Tuesday, April 16, 2024

Blunders blight CUCSA games

Umpires went on strike, referees were not paid their allowances on time, matches started very late and games schedule were constantly changed without adequate communication; these are some of the blots that stole the shine from the 2018 Confederations of Universities, Colleges Sports Association (CUCSA) Games.

The Games organising body, Botswana Tertiary Student Sports Association (BOTESSA) public relations officer, Duncan Segabo who said the officials acted in a very unprofessional and dishonest way.

In an interview with the Sunday Standard Sport, Segabo said umpires and referees had been assured that they would be paid their allowances before the games.

He also said there was communication breakdown from some of the umpire and referees conveners who did not relay the message to the BOTESSA management that some of the officials are not paid.

“The umpires reasoned that Botswana National Sports Commission – where the money was coming from -could not be trusted to deliver and pay the officials on time,” says Segabo.

He said the P3 million sponsorship money from First National Bank (FNB) was deposited into BNSC accounts and disbursed from there.

“It was a process to access the money and it was difficult to pay for urgent needs that occurred during the games,” he says.

He disclosed that the Botswana Netball Association (BONA) president was called to address the netball umpires but the umpires failed to express their concerns. Segabo suggested that in future they needed to work hand in hand with officials to address all key issues that might end up embarrassing the nation.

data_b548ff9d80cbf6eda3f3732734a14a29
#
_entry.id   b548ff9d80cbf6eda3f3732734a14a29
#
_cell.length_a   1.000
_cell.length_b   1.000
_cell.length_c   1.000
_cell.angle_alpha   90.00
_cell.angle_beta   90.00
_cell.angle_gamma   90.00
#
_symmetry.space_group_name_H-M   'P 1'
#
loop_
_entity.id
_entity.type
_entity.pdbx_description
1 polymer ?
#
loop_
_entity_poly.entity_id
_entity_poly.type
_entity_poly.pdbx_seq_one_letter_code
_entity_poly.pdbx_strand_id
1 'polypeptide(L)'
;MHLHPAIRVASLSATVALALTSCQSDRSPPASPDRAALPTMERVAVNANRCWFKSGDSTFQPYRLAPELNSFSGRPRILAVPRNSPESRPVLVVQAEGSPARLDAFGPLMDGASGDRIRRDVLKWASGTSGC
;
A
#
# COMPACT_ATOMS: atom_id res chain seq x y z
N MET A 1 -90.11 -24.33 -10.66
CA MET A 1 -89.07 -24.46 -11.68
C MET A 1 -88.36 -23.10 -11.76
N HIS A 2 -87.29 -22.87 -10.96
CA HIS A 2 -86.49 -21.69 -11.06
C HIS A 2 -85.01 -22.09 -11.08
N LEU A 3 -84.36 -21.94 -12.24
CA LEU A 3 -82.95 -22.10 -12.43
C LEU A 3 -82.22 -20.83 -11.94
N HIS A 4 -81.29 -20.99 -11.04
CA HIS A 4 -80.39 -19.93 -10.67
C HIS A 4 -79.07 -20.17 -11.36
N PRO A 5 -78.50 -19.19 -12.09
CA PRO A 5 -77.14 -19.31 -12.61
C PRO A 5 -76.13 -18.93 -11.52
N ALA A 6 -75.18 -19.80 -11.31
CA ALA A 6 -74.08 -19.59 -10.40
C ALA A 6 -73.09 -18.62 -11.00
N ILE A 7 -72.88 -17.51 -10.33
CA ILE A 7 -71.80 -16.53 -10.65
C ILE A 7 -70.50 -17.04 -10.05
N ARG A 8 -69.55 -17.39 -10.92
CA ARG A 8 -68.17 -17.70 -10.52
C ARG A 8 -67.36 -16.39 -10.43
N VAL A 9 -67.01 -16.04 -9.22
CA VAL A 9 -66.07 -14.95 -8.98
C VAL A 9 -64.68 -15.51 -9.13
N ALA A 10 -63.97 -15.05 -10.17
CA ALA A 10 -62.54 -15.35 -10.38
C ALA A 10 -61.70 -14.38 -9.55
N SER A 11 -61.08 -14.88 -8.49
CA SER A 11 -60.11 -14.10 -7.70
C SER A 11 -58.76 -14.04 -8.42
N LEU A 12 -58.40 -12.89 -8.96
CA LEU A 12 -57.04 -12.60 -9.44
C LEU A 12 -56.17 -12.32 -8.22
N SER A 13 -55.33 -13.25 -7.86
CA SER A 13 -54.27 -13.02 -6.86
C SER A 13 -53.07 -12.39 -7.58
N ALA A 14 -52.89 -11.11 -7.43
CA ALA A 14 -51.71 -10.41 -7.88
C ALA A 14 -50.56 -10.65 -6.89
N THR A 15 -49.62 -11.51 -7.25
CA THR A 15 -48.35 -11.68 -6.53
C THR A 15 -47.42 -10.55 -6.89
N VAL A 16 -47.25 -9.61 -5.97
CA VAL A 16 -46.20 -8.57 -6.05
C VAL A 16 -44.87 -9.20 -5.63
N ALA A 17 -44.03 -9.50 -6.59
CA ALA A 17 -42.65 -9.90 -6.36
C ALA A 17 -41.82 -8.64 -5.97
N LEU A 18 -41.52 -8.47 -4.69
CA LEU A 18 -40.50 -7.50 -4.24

The umpires’ strike led to some of the matches starting very late. “I blame our officials for the late start of the matches that led to the games schedule changing without notifying other key stakeholders,” says Segabo.

However, the local organizing Chairperson, Fish Palinga said the objective was to showcase Botswana’s capability to bring students together in the region. “The games achieved our theme of #OnenessThroughSport. It also marketed the country not only for tourism but for its embodiment of a peaceful nation,” says Pabalinga.

“The games were well attended by Batswana especially the opening ceremony. The political leadership and the heads of diplomatic missions graced the event which is also the thing that made the games exceptional,” says Pabalinga.

“We experienced financial constrains, it took long to secure sponsors to meet our budget, however we ended being successful and the money was availed through different sponsors,” said Pabalinga.


Read this week's paper